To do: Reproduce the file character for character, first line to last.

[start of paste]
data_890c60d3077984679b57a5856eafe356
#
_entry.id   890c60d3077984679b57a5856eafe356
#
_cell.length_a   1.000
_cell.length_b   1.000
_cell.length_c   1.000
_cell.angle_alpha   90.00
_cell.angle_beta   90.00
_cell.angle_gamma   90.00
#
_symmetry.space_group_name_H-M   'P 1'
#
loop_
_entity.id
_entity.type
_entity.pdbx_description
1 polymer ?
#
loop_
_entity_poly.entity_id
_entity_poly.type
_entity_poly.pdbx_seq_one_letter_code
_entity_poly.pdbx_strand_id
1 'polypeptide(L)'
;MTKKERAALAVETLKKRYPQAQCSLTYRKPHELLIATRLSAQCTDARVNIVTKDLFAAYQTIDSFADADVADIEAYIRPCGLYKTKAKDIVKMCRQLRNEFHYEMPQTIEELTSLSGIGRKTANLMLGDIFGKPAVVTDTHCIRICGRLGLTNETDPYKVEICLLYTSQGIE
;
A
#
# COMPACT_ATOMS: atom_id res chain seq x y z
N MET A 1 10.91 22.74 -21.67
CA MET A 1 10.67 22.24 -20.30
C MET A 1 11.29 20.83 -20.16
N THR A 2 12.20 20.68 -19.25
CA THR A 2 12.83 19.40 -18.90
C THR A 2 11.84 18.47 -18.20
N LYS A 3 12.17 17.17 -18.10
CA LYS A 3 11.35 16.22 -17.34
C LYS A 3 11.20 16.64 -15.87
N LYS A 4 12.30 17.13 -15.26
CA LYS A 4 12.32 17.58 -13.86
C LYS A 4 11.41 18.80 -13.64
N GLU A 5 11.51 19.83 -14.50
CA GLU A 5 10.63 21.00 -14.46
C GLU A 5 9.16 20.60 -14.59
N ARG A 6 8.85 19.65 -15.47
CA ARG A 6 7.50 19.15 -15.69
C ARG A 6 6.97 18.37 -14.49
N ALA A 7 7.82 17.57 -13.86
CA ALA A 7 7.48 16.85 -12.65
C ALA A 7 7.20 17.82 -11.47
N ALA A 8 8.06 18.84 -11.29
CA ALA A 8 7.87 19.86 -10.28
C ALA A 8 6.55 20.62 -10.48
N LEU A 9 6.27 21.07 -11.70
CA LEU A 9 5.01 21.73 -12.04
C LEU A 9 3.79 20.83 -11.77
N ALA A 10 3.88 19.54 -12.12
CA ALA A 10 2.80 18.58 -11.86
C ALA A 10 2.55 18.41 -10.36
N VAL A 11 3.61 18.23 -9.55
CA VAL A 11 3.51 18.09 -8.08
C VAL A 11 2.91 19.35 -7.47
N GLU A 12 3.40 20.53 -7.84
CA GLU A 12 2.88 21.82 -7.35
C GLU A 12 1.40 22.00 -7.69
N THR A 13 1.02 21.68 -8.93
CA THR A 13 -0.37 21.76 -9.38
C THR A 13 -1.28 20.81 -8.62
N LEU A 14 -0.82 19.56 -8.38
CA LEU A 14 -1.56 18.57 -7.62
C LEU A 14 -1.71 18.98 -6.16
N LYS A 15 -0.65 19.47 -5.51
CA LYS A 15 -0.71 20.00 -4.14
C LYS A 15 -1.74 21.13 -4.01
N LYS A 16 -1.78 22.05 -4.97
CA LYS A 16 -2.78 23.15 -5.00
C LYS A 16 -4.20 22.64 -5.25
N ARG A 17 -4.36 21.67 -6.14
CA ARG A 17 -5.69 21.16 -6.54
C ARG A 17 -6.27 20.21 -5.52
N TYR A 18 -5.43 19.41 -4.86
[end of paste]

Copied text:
data_890c60d3077984679b57a5856eafe356
#
_entry.id   890c60d3077984679b57a5856eafe356
#
_cell.length_a   1.000
_cell.length_b   1.000
_cell.length_c   1.000
_cell.angle_alpha   90.00
_cell.angle_beta   90.00
_cell.angle_gamma   90.00
#
_symmetry.space_group_name_H-M   'P 1'
#
loop_
_entity.id
_entity.type
_entity.pdbx_description
1 polymer ?
#
loop_
_entity_poly.entity_id
_entity_poly.type
_entity_poly.pdbx_seq_one_letter_code
_entity_poly.pdbx_strand_id
1 'polypeptide(L)'
;MTKKERAALAVETLKKRYPQAQCSLTYRKPHELLIATRLSAQCTDARVNIVTKDLFAAYQTIDSFADADVADIEAYIRPCGLYKTKAKDIVKMCRQLRNEFHYEMPQTIEELTSLSGIGRKTANLMLGDIFGKPAVVTDTHCIRICGRLGLTNETDPYKVEICLLYTSQGIE
;
A
#
# COMPACT_ATOMS: atom_id res chain seq x y z
N MET A 1 10.91 22.74 -21.67
CA MET A 1 10.67 22.24 -20.30
C MET A 1 11.29 20.83 -20.16
N THR A 2 12.20 20.68 -19.25
CA THR A 2 12.83 19.40 -18.90
C THR A 2 11.84 18.47 -18.20
N LYS A 3 12.17 17.17 -18.10
CA LYS A 3 11.35 16.22 -17.34
C LYS A 3 11.20 16.64 -15.87
N LYS A 4 12.30 17.13 -15.26
CA LYS A 4 12.32 17.58 -13.86
C LYS A 4 11.41 18.80 -13.64
N GLU A 5 11.51 19.83 -14.50
CA GLU A 5 10.63 21.00 -14.46
C GLU A 5 9.16 20.60 -14.59
N ARG A 6 8.85 19.65 -15.47
CA ARG A 6 7.50 19.15 -15.69
C ARG A 6 6.97 18.37 -14.49
N ALA A 7 7.82 17.57 -13.86
CA ALA A 7 7.48 16.85 -12.65
C ALA A 7 7.20 17.82 -11.47
N ALA A 8 8.06 18.84 -11.29
CA ALA A 8 7.87 19.86 -10.28
C ALA A 8 6.55 20.62 -10.48
N LEU A 9 6.27 21.07 -11.70
CA LEU A 9 5.01 21.73 -12.04
C LEU A 9 3.79 20.83 -11.77
N ALA A 10 3.88 19.54 -12.12
CA ALA A 10 2.80 18.58 -11.86
C ALA A 10 2.55 18.41 -10.36
N VAL A 11 3.61 18.23 -9.55
CA VAL A 11 3.51 18.09 -8.08
C VAL A 11 2.91 19.35 -7.47
N GLU A 12 3.40 20.53 -7.84
CA GLU A 12 2.88 21.82 -7.35
C GLU A 12 1.40 22.00 -7.69
N THR A 13 1.02 21.68 -8.93
CA THR A 13 -0.37 21.76 -9.38
C THR A 13 -1.28 20.81 -8.62
N LEU A 14 -0.82 19.56 -8.38
CA LEU A 14 -1.56 18.57 -7.62
C LEU A 14 -1.71 18.98 -6.16
N LYS A 15 -0.65 19.47 -5.51
CA LYS A 15 -0.71 20.00 -4.14
C LYS A 15 -1.74 21.13 -4.01
N LYS A 16 -1.78 22.05 -4.97
CA LYS A 16 -2.78 23.15 -5.00
C LYS A 16 -4.20 22.64 -5.25
N ARG A 17 -4.36 21.67 -6.14
CA ARG A 17 -5.69 21.16 -6.54
C ARG A 17 -6.27 20.21 -5.52
N TYR A 18 -5.43 19.41 -4.86